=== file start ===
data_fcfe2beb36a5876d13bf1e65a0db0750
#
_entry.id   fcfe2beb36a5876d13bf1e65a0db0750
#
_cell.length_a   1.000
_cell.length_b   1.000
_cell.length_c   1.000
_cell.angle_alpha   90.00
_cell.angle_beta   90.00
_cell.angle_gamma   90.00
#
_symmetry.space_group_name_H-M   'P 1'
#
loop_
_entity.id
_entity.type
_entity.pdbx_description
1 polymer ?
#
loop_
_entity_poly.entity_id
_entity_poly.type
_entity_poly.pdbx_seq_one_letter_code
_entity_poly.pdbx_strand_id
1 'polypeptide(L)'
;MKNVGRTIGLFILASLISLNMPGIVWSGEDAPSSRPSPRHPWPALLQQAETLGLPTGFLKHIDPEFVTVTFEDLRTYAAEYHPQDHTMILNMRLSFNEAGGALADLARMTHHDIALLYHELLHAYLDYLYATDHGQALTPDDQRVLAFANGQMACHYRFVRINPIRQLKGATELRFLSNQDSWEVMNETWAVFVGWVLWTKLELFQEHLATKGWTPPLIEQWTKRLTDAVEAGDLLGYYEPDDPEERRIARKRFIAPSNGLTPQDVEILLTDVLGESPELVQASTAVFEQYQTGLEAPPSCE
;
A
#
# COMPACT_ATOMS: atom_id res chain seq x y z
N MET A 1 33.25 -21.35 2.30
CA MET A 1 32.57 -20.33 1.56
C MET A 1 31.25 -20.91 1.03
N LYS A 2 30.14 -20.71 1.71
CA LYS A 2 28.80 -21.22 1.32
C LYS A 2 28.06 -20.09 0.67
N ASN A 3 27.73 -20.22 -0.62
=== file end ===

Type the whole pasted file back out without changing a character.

data_fcfe2beb36a5876d13bf1e65a0db0750
#
_entry.id   fcfe2beb36a5876d13bf1e65a0db0750
#
_cell.length_a   1.000
_cell.length_b   1.000
_cell.length_c   1.000
_cell.angle_alpha   90.00
_cell.angle_beta   90.00
_cell.angle_gamma   90.00
#
_symmetry.space_group_name_H-M   'P 1'
#
loop_
_entity.id
_entity.type
_entity.pdbx_description
1 polymer ?
#
loop_
_entity_poly.entity_id
_entity_poly.type
_entity_poly.pdbx_seq_one_letter_code
_entity_poly.pdbx_strand_id
1 'polypeptide(L)'
;MKNVGRTIGLFILASLISLNMPGIVWSGEDAPSSRPSPRHPWPALLQQAETLGLPTGFLKHIDPEFVTVTFEDLRTYAAEYHPQDHTMILNMRLSFNEAGGALADLARMTHHDIALLYHELLHAYLDYLYATDHGQALTPDDQRVLAFANGQMACHYRFVRINPIRQLKGATELRFLSNQDSWEVMNETWAVFVGWVLWTKLELFQEHLATKGWTPPLIEQWTKRLTDAVEAGDLLGYYEPDDPEERRIARKRFIAPSNGLTPQDVEILLTDVLGESPELVQASTAVFEQYQTGLEAPPSCE
;
A
#
# COMPACT_ATOMS: atom_id res chain seq x y z
N MET A 1 33.25 -21.35 2.30
CA MET A 1 32.57 -20.33 1.56
C MET A 1 31.25 -20.91 1.03
N LYS A 2 30.14 -20.71 1.71
CA LYS A 2 28.80 -21.22 1.32
C LYS A 2 28.06 -20.09 0.67
N ASN A 3 27.73 -20.22 -0.62